Avoid Trapping Accidents

Avoiding trapping accidents whilst working at height with powered access platforms is easy. Observe a few simple rules and you will always avoid trapping accidents in the workplace.

Access platforms have made elevated working much safer by eliminating the need for climbing and providing a safe and stable working platform to carry out most jobs. However trapping accidents can happen at ground level and at height and many of them occur because operators have become trapped between the basket and obstructions in the work area.

Here are just some of the aggravating factors involved in trapping accidents:

  • Overturning due to soft ground conditions or instability
  • Reversing or elevating into an obstruction
  • Unexpected movement of a boom near to an obstruction
  • Poor visibility at height or ground level
  • Access equipment failure

How to avoid trapping accidents

Risk assessment – Make sure a full assessment of the work site is carried out by a responsible person including ground conditions, access and obstructions. This should be recorded and reassessed throughout the job to avoid trapping accidents.

Choose the right equipment – Different makes and model of access equipment are suitable for specific types of job. Vertical lift access platforms, for example, are ideal for working in confined spaces, where trapping accidents often occur. Equipment should be serviced every six months under UK law and checked before the start of each job.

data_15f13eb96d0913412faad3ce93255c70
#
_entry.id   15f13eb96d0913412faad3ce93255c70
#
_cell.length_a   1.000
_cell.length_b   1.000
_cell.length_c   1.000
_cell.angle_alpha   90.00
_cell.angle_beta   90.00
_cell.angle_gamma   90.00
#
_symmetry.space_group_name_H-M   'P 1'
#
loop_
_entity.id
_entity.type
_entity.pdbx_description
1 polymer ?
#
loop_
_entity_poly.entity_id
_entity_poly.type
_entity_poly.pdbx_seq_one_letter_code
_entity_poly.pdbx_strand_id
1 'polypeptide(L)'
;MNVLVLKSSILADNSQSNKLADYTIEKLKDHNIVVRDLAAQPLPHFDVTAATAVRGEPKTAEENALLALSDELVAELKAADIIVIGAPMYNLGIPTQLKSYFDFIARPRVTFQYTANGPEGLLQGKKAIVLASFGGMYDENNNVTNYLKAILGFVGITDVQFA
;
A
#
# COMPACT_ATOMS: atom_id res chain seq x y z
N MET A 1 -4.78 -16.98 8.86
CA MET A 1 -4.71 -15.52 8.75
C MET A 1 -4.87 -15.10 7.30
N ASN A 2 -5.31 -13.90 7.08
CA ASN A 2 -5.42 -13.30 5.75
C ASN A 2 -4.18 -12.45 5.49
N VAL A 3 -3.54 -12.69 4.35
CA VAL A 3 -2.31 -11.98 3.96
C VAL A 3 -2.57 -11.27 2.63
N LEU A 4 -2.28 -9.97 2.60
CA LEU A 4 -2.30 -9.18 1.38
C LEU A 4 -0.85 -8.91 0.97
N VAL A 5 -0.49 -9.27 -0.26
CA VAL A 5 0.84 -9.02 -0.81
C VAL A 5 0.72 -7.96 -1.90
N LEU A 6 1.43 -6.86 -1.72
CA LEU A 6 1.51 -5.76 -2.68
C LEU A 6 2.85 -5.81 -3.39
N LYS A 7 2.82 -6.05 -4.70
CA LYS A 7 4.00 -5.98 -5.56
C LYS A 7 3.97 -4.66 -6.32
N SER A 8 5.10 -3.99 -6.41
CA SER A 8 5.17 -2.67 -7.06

Manage obstructions – Plan sufficient space to avoid obstructions when moving and operating in the work space. Be aware of overhead obstructions and avoid driving a mobile access platform when elevated unless it is necessary.

Educated workforce – All staff should be qualified to work with powered access platforms and familiarised with the specific machine being used, including mobile parts and safety controls. They also need to be aware of what to do in a rescue situation.

Extra safety РEnsure platform hand and foot controls  and emergency lowering controls can be accessed at all time and consider the use of a harness or lanyard if it will boost safer working for dangerous jobs, such as roofing or glazing.

Rescue planning – Assess whether it is best to rescue from the ground or if the operative is uninjured and can rescue themselves by lowering the platform. In some more serious cases, it may be necessary to use another machine for the rescue but this should be a last resort.

Avoid trapping accidents involving powered access platforms by ensuring the basic rules of health and safety are applied. Carry out a comprehensive risk assessment, choose the right equipment for the job and make sure staff are qualified and competent and the access equipment will actually make jobs safer for everyone involved.